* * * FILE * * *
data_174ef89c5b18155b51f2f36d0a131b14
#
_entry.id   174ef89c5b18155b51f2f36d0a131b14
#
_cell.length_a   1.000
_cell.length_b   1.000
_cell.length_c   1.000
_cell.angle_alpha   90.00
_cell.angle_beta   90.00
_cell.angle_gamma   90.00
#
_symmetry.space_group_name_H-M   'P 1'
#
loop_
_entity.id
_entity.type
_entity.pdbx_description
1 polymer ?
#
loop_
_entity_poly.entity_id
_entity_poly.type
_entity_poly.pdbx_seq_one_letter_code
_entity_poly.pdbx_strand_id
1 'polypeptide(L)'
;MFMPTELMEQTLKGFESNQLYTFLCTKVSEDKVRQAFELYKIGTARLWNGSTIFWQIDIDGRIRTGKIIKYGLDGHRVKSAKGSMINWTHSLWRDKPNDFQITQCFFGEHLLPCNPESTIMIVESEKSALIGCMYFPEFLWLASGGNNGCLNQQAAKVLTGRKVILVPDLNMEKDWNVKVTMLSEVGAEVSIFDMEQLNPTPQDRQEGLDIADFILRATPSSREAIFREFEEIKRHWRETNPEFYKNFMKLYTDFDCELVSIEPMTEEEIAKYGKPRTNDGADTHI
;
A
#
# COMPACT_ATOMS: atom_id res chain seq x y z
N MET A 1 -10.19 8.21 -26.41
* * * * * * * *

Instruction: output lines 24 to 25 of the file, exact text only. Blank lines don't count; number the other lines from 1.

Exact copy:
_entity_poly.pdbx_strand_id
1 'polypeptide(L)'